God is eternally and transcendentally loving. Oh yeah, He doesn't change either.

God is immutably, eternally, and transcendentally loving. But He is also just and holy and immanent...

And they just keep adding up...I guess we could just say He's perfect.

Perfectly perfect that is!

Tuesday, February 17, 2009

Book Overview - The Cross Centered Life by C. J. Mahaney

Living The Cross Centered Life: Keeping the Gospel the Main Thing

By C. J. Mahaney

Introduction – At The Core

  • The cross is of primary importance and is the “one transcendent truth that should define our lives” (p14)
  • “For not only does this good news come first chronologically in our Christian experience, but it stays foremost in critical for creating and sustaining our joy and our fruitfulness…” (p15)
  • Three tendencies takes draw us away: 1) subjectivism 2) legalism 3) condemnation
  • We don’t move away from the cross, only into a more profound understanding of the cross
  • There is nothing more captivating or overpowering to the soul than climbing Calvary

Chapter One – The Climax and the Key

  • Paul to Timothy: you don’t need a new truth, you need to guard the one truth
  • The cross and the resurrection are of first importance…but once the resurrection has occurred the cross remains central
  • “Some might find it surprising that I would teach a young boy about God’s wrath towards sin. But I find it surprising that any loving person would withhold this truth from another person they love. Because only when we understand God’s wrath towards sin can we realize we need to be saved from it.” (p29)

Chapter Two – The Divine Order

  • If we want the gospel to move our hearts and engage our emotions we must put our feelings in the proper place
  • “We let our feelings tell us what’s true, instead of letting the truth transform our feelings.” (p33)
  • We invest our feeling with final authority over truth: this is arrogance
  • If we will focus on truth our feeling will follow and they will be reliable feelings
  • We don’t ignore evaluating our feelings, we just don’t start there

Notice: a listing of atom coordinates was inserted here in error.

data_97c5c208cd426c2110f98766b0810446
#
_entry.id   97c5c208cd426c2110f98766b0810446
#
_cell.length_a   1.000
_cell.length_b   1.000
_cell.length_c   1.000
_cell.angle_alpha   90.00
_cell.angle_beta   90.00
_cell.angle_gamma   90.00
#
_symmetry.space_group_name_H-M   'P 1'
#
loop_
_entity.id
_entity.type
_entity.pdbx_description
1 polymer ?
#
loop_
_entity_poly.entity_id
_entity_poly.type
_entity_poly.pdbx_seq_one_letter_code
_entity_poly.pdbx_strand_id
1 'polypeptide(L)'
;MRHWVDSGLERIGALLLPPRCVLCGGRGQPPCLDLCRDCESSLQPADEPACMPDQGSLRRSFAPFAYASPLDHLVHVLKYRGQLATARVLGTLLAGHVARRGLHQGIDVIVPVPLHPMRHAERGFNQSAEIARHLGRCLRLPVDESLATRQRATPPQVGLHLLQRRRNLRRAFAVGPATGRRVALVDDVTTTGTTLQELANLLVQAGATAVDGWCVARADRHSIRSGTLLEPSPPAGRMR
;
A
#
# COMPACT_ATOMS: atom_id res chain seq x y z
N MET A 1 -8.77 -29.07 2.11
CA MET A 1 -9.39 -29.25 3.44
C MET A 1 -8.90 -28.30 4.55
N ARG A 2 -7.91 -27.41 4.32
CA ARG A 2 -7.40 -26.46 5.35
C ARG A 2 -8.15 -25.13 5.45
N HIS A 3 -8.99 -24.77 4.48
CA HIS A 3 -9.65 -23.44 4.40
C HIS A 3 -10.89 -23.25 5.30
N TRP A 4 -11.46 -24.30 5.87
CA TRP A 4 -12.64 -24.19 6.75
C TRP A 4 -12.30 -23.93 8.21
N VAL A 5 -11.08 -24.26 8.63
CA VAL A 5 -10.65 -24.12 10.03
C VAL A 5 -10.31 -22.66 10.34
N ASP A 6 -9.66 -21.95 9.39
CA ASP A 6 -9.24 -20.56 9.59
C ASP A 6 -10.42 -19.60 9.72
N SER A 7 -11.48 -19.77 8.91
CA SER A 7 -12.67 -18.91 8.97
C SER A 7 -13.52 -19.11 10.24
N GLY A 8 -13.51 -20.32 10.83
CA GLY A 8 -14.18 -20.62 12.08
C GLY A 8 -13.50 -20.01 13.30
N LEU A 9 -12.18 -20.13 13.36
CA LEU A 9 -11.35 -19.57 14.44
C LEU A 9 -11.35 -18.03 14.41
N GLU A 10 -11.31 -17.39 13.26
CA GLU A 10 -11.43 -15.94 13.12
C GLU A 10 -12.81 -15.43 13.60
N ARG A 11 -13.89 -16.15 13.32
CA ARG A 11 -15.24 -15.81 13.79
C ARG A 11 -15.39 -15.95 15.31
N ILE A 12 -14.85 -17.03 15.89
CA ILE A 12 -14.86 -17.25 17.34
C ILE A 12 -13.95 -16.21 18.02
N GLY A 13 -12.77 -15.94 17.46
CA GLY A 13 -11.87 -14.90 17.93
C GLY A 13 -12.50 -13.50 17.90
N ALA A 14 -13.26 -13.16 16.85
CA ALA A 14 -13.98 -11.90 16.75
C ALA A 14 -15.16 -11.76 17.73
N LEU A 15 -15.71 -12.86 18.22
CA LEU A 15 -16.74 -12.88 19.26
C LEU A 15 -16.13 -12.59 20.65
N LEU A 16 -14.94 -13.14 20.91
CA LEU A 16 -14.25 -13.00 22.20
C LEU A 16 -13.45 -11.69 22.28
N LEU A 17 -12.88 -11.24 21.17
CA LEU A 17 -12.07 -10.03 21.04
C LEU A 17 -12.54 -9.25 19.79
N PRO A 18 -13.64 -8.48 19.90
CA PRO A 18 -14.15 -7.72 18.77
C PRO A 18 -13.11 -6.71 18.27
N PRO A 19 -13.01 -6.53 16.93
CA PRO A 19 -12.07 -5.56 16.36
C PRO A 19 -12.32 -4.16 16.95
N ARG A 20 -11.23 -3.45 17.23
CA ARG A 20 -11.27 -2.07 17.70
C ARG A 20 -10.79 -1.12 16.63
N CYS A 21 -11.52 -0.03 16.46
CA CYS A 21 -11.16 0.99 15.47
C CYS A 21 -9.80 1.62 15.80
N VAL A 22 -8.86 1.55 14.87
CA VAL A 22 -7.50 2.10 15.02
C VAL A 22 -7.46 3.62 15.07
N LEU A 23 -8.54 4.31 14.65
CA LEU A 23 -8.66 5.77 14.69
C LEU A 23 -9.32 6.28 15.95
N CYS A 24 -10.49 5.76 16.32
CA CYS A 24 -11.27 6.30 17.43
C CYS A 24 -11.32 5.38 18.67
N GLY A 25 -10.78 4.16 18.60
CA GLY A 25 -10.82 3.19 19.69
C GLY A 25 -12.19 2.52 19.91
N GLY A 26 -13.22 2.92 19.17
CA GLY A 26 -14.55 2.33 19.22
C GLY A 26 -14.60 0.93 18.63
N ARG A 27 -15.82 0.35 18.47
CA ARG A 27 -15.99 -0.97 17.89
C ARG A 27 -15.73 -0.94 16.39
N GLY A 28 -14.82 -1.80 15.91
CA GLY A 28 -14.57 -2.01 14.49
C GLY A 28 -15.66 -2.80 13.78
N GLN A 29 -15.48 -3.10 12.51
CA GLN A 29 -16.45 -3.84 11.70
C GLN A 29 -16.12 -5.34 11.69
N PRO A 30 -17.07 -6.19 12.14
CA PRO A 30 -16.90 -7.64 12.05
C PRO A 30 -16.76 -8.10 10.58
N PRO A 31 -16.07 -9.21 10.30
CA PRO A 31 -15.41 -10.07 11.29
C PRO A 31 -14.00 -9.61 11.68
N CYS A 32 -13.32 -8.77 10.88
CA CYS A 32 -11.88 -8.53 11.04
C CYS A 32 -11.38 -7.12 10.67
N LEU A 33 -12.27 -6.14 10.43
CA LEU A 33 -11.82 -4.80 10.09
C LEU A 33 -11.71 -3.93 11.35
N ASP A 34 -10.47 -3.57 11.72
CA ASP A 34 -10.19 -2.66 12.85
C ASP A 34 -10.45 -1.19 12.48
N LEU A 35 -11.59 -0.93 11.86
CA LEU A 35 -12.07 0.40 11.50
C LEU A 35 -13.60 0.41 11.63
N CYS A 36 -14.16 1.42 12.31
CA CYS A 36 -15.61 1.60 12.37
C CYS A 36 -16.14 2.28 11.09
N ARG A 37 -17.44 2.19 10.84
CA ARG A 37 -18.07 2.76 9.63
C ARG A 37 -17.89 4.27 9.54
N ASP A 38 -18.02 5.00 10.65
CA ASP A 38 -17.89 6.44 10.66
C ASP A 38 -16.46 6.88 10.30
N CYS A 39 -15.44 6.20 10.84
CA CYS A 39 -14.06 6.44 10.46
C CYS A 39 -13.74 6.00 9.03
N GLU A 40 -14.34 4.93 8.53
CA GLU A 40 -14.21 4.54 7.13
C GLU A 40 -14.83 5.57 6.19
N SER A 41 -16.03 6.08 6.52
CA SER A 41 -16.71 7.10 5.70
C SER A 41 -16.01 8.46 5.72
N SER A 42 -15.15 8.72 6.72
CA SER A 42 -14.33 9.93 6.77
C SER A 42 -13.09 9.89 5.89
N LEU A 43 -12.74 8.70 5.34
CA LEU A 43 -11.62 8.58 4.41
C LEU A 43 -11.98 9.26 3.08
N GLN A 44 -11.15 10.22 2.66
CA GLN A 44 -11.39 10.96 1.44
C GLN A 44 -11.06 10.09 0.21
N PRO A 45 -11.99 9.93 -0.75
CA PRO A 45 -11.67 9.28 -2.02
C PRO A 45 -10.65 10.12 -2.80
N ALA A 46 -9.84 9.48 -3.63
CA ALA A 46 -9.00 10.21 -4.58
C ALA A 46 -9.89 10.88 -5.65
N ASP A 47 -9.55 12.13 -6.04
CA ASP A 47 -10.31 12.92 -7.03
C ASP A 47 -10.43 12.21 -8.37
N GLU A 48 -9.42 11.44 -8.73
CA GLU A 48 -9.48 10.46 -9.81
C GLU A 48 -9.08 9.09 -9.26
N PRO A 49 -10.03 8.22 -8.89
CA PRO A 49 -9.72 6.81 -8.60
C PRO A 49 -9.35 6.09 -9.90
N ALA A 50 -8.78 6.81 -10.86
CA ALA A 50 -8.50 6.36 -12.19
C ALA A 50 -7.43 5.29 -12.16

• Quoting Lloyd-Jones: “Have you realized that mot of the unhappiness in your life is due to the fact that you are listening to yourself instead of talking to yourself?” (p37)
  • Talking to ourselves has an outward objective focus whereas listening to ourselves has a inward subjective focus
  • “The cross centered life starts with biblical thinking.” (p41)

Chapter Three – Searching The Mystery

  • God only promises to accompany the preaching of the gospel with saving effect, not the depiction of it (The Passion)
  • The only part we play in the divine drama on Calvary is contributing to the sin that makes the suffering of Christ necessary
  • Any illustration of heroic sacrifice falls short of being adequate because there is no adequate illustration of the substitutionary sacrifice of Jesus Christ
  • “Who killed Jesus? God did.” (p56)

Chapter Four – The Divine Dilemma

  • A great answer to the question ‘How are you?’… Better than I deserve.
  • "R. C. Sproul wrote that the most perplexing question is not why there's suffering in the world, but why God tolerates us in our sinfulness." (p61)
  • In the conflict between God and man only one person has been offended; God is profoundly aggrieved by us and yet He is fully innocent

Chapter Five – The Divine Rescue

  • “Our Mediator’s work would be a labor of blood.” (69)
  • “John Stott expressed it this way: ‘Divine love triumphed over divine wrath by divine self-sacrifice.’” (p71)
  • We have no way to atone for our sin and no way to free our selves from sin’s enslavement
  • Christ’s mediation brought peace with God and release from condemnation
  • We must deeply understand Christ’s work and take it to heart so we can share it accurately and passionately

Chapter Six – Staring Into The Cup

  • Christ’s sorrow is so profound He comes close to death
  • Christ was not surprised by death’s approach and yet he was horrified and distressed…why?
  • It is because of unprecedented and incomparable suffering of wrath and abandonment
  • The cup Jesus asked be removed? The cup of God’s wrath
  • Needing God’s comfort and support more than ever…in history…separation from God was put before Him

Chapter Seven - Your Face In The Crowd

  • After Gethsemane, Christ is no longer troubled…what is the difference? His obedience.
  • In the Calvary scene the only ones with which we should identify are thos in the mob screaming ‘crucify Him’
  • Only those truly aware of their sin can truly cherish grace

Chapter Eight – The Scream Of The Damned

  • What keeps Christ on the cross? His passion to do the will of the Father and His love for us
  • Jesus could not save himself and save you and me…He refused to save himself so He was able to save others
  • Jesus experienced what no human ever has or will have to experience – the full and furious wrath of the Father
  • Christ’s loneliness was an desolating abandonment that none shall ever fully experience

Chapter Nine – What God Understands

  • “But I do know in our time of deepest affliction, none of us find comfort by endlessly focusing on that suffering. There’s am element of mystery in all our suffering, and in this life we can’t fully understand it, yet we face a subtle temptation to relive and review our suffering. That’s an exercise which will never bring rest and release.” (p98)